Monday, July 16, 2007

Mistakes Preachers Make 1

I have expressed some of my opinions about preaching in previous posts. But I thought it might be helpful to list the mistakes that preachers tend to make in preparing and delivering sermons.

Let me make it clear that I am not setting myself up as the paragon of perfect preaching. But over the past 30 years, I have given more than 1300 sermons. And I've listened to hundreds more. As a student of the process of communication, I think I have learned a few things along the way.

Most of these mistakes I have made myself. Some I still may make from time to time.

Most of these mistakes are philosophical. That is to say that they are not errors in implementation. They are errors in thinking, mistaken ideas about preaching itself.

The first mistake is both philosophical and practical. Many preachers try to cram too much into a single sermon. It is connected to a misunderstanding about the purpose of the sermon and trying to "accomplish" too much in one sitting.

I will address the philosophical aspect of this in a latter post. Practically, most "speeches" should not try to communicate more than one main point. When a speaker tries to "transfer" too much information, the listeners go into cognitive overload and remember nothing.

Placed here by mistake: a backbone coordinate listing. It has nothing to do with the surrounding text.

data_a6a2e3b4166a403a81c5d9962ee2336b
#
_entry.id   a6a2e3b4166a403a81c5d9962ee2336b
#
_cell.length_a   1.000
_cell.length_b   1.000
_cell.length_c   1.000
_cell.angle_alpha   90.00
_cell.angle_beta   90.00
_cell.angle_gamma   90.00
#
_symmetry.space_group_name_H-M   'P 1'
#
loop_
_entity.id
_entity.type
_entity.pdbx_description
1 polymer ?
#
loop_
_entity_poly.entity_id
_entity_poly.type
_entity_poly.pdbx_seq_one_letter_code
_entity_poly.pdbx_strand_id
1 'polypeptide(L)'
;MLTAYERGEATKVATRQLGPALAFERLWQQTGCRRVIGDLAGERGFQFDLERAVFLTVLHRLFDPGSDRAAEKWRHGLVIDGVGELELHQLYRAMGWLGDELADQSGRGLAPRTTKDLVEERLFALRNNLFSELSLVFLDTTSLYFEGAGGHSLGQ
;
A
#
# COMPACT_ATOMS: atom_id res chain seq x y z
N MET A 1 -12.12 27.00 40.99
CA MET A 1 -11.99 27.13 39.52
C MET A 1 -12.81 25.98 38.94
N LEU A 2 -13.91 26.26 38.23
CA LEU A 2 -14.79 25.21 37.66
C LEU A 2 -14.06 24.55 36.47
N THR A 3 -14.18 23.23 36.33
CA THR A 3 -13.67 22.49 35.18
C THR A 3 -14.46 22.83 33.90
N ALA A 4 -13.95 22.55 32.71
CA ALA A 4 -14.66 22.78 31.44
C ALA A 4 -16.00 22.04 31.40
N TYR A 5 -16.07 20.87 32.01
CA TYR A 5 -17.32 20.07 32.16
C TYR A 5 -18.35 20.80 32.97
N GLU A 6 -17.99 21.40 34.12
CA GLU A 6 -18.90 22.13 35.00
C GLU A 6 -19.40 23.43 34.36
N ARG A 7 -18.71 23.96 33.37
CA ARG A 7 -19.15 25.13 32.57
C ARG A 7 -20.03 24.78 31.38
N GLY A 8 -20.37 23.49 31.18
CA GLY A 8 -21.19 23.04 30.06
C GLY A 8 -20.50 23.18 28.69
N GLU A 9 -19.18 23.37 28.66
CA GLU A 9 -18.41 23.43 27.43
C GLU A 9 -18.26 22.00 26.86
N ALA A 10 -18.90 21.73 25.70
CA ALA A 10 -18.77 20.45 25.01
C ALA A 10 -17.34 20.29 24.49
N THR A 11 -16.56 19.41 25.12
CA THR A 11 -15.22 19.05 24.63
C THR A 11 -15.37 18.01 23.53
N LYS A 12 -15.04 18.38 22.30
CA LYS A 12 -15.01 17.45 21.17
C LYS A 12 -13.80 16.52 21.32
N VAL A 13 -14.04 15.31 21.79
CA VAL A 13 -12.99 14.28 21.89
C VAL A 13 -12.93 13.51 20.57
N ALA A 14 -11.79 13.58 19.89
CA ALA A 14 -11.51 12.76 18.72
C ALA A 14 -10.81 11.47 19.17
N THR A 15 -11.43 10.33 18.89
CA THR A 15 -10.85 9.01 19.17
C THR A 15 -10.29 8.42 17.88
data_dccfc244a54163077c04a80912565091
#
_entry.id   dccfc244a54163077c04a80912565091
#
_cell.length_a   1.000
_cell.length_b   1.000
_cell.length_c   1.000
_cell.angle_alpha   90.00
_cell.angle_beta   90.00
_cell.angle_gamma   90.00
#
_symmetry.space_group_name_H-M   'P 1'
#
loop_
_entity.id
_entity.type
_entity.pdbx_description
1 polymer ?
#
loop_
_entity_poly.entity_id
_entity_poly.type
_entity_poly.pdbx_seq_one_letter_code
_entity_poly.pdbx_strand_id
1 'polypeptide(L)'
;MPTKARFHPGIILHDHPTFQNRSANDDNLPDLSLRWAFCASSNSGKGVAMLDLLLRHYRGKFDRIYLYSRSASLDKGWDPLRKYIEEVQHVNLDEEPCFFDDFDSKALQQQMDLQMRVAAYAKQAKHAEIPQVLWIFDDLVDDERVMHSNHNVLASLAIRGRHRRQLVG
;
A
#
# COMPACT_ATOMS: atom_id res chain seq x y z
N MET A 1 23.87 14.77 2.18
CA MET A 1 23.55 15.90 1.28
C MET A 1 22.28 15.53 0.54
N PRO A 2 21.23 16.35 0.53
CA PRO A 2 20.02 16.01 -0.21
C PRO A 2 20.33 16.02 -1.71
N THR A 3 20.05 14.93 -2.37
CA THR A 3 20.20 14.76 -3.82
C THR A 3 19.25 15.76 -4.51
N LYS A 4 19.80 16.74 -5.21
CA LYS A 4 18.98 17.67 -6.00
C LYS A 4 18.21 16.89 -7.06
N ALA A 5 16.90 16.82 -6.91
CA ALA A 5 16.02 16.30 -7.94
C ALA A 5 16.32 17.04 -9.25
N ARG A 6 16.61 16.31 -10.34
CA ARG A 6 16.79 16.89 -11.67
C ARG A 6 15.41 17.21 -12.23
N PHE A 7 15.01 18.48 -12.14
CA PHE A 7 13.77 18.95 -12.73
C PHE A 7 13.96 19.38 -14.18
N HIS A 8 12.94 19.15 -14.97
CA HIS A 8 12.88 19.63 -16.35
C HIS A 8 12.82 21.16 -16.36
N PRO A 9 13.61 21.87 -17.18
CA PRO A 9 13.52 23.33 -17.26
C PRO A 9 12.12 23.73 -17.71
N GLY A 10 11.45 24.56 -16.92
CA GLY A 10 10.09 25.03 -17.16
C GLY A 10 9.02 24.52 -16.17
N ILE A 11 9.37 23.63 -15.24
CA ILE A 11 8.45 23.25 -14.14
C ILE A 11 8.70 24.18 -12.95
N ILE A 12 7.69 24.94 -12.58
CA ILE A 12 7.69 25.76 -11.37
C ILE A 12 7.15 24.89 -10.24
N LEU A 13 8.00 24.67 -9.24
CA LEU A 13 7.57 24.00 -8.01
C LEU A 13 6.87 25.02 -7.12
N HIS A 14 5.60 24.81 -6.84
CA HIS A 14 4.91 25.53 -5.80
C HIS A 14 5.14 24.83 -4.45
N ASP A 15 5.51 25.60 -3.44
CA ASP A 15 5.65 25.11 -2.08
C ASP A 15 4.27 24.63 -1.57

As a young preacher (in my early 20s) I would try to "cover" the same "material" that later would result in three or four sermons.

Now, I am not talking about the length of the sermon. I am talking about the informational density of the sermon.

If the preacher thinks of the sermon as delivering information in a way similar to how a freight train delivers goods (which has its own problems), then the train should have very few cars (ideally, one).

I have much more to say about this, but I will save it for when I address the underlying philosophical problem.

So what do you think? What mistakes would you like to nominate for this series?

Pastor Rod

"Helping You Become the Person God Created You to Be"


Anonymous said...

This mistake: forcing a Biblical text with more than one important claim to reduce to one.

I did this for the first two years of preaching, then started allowing the narrative and the argument within a text play itself out in the sermon.

Pastor Rod said...


There are many mistakes, I think, that begin by forcing the text to fit some kind of preconceived notion.

Thanks for your contribution.



I have taught SS for over 30 years; and the same truths about content apply. Too many try to get it all in, instead of focusing on what can realistically be taught. Also, I suggest the speech be geared for the less educated. We're not there to impress, but to convey truth.